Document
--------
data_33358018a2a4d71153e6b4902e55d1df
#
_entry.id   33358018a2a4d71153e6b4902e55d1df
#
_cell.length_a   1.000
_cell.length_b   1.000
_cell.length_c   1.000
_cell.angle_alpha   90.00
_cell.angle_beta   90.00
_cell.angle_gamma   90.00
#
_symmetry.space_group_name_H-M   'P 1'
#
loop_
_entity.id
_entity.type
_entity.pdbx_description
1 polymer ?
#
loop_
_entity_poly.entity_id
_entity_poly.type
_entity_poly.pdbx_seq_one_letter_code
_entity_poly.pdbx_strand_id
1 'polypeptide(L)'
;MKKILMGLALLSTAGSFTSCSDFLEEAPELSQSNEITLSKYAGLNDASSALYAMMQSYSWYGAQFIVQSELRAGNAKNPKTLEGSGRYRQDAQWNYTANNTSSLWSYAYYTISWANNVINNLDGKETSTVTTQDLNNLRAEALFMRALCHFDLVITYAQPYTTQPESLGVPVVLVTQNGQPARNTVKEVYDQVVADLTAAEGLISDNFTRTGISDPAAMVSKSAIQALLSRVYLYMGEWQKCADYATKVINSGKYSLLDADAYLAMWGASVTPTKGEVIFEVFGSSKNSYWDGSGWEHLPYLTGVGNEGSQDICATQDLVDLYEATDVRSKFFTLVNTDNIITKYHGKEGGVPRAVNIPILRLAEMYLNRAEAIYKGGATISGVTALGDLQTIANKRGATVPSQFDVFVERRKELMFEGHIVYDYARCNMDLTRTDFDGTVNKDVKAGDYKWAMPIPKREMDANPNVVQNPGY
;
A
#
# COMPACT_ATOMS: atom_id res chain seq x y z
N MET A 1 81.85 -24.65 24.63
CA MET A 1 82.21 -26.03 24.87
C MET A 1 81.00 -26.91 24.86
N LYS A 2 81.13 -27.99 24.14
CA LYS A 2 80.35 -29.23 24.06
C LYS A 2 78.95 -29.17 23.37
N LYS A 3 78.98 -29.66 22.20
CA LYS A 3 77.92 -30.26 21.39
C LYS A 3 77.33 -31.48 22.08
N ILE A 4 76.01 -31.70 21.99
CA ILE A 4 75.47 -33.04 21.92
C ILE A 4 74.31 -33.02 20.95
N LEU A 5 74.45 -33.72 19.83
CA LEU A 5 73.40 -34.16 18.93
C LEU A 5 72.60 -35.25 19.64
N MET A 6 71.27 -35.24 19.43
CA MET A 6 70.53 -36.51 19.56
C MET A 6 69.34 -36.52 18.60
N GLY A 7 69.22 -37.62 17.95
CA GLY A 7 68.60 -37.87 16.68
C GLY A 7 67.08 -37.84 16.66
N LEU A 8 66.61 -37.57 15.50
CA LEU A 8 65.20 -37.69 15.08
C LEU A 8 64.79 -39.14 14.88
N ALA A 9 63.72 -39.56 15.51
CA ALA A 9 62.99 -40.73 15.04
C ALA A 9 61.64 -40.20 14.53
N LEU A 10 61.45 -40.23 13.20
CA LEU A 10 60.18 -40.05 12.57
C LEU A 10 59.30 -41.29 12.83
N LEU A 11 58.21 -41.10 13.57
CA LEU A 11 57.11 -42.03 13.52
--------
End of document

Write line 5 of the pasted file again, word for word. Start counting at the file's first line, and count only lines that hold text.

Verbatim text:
_cell.length_a   1.000